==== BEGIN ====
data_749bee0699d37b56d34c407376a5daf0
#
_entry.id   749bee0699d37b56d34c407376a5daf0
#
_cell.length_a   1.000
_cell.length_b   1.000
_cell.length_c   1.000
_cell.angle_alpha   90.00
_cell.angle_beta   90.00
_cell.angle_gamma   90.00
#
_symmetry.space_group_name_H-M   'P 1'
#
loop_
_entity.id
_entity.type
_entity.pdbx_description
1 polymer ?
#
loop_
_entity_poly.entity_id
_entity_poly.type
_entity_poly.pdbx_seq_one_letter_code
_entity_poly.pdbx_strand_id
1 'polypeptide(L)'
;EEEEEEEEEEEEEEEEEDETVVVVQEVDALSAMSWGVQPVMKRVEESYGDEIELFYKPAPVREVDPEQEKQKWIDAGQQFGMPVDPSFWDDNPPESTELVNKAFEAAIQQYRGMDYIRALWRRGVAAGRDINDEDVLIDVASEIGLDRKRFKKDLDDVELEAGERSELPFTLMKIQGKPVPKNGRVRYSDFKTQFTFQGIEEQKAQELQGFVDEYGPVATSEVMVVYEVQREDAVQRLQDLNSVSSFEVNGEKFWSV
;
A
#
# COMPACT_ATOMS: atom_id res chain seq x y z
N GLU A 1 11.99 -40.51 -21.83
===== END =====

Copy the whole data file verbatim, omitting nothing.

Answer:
data_749bee0699d37b56d34c407376a5daf0
#
_entry.id   749bee0699d37b56d34c407376a5daf0
#
_cell.length_a   1.000
_cell.length_b   1.000
_cell.length_c   1.000
_cell.angle_alpha   90.00
_cell.angle_beta   90.00
_cell.angle_gamma   90.00
#
_symmetry.space_group_name_H-M   'P 1'
#
loop_
_entity.id
_entity.type
_entity.pdbx_description
1 polymer ?
#
loop_
_entity_poly.entity_id
_entity_poly.type
_entity_poly.pdbx_seq_one_letter_code
_entity_poly.pdbx_strand_id
1 'polypeptide(L)'
;EEEEEEEEEEEEEEEEEDETVVVVQEVDALSAMSWGVQPVMKRVEESYGDEIELFYKPAPVREVDPEQEKQKWIDAGQQFGMPVDPSFWDDNPPESTELVNKAFEAAIQQYRGMDYIRALWRRGVAAGRDINDEDVLIDVASEIGLDRKRFKKDLDDVELEAGERSELPFTLMKIQGKPVPKNGRVRYSDFKTQFTFQGIEEQKAQELQGFVDEYGPVATSEVMVVYEVQREDAVQRLQDLNSVSSFEVNGEKFWSV
;
A
#
# COMPACT_ATOMS: atom_id res chain seq x y z
N GLU A 1 11.99 -40.51 -21.83